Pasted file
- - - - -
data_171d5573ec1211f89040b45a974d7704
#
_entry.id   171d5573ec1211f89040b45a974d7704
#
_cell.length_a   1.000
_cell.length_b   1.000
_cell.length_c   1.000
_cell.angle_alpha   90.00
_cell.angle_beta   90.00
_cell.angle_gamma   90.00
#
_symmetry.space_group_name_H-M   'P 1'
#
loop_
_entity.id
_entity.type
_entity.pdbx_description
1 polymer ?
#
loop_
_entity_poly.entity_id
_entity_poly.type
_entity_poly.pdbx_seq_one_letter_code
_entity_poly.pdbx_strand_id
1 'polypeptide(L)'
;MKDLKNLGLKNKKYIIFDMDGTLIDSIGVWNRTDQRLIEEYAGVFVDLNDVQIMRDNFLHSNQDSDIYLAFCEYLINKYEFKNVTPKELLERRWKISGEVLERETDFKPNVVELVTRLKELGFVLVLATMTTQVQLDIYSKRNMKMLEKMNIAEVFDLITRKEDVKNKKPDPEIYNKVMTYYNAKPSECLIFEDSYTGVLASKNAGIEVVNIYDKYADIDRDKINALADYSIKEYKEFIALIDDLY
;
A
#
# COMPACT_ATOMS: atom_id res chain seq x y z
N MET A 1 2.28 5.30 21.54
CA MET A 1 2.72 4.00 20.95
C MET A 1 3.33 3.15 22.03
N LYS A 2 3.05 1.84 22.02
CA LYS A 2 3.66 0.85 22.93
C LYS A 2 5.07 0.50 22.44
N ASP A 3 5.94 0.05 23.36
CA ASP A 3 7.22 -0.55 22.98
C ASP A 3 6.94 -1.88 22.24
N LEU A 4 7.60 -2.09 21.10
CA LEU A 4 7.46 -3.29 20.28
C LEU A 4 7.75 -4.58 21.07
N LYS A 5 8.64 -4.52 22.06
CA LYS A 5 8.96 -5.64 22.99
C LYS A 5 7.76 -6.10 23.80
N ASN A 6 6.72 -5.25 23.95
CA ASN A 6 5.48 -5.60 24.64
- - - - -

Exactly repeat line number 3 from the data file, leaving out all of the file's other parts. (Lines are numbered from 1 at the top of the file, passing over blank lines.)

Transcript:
_entry.id   171d5573ec1211f89040b45a974d7704